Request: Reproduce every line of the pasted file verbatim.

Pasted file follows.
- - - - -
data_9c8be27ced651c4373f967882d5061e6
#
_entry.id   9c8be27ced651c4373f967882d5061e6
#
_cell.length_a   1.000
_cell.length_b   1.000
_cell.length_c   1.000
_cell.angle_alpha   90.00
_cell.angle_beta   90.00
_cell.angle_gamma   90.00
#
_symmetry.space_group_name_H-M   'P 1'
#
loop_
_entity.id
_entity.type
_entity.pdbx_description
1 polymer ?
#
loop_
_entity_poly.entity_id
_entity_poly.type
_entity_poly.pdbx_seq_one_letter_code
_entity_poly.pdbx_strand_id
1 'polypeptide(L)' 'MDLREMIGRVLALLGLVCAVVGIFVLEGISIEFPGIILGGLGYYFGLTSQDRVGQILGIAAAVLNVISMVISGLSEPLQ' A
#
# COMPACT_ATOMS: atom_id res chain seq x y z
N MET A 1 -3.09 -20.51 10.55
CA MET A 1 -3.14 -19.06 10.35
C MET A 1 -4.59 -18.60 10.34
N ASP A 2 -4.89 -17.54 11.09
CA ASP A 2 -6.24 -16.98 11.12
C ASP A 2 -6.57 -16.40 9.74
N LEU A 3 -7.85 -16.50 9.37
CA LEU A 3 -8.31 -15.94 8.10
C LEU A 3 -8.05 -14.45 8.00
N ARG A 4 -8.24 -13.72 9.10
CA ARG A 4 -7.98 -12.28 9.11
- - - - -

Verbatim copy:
data_9c8be27ced651c4373f967882d5061e6
#
_entry.id   9c8be27ced651c4373f967882d5061e6
#
_cell.length_a   1.000
_cell.length_b   1.000
_cell.length_c   1.000
_cell.angle_alpha   90.00
_cell.angle_beta   90.00
_cell.angle_gamma   90.00
#
_symmetry.space_group_name_H-M   'P 1'
#
loop_
_entity.id
_entity.type
_entity.pdbx_description
1 polymer ?
#
loop_
_entity_poly.entity_id
_entity_poly.type
_entity_poly.pdbx_seq_one_letter_code
_entity_poly.pdbx_strand_id
1 'polypeptide(L)' 'MDLREMIGRVLALLGLVCAVVGIFVLEGISIEFPGIILGGLGYYFGLTSQDRVGQILGIAAAVLNVISMVISGLSEPLQ' A
#
# COMPACT_ATOMS: atom_id res chain seq x y z
N MET A 1 -3.09 -20.51 10.55
CA MET A 1 -3.14 -19.06 10.35
C MET A 1 -4.59 -18.60 10.34
N ASP A 2 -4.89 -17.54 11.09
CA ASP A 2 -6.24 -16.98 11.12
C ASP A 2 -6.57 -16.40 9.74
N LEU A 3 -7.85 -16.50 9.37
CA LEU A 3 -8.31 -15.94 8.10
C LEU A 3 -8.05 -14.45 8.00
N ARG A 4 -8.24 -13.72 9.10
CA ARG A 4 -7.98 -12.28 9.11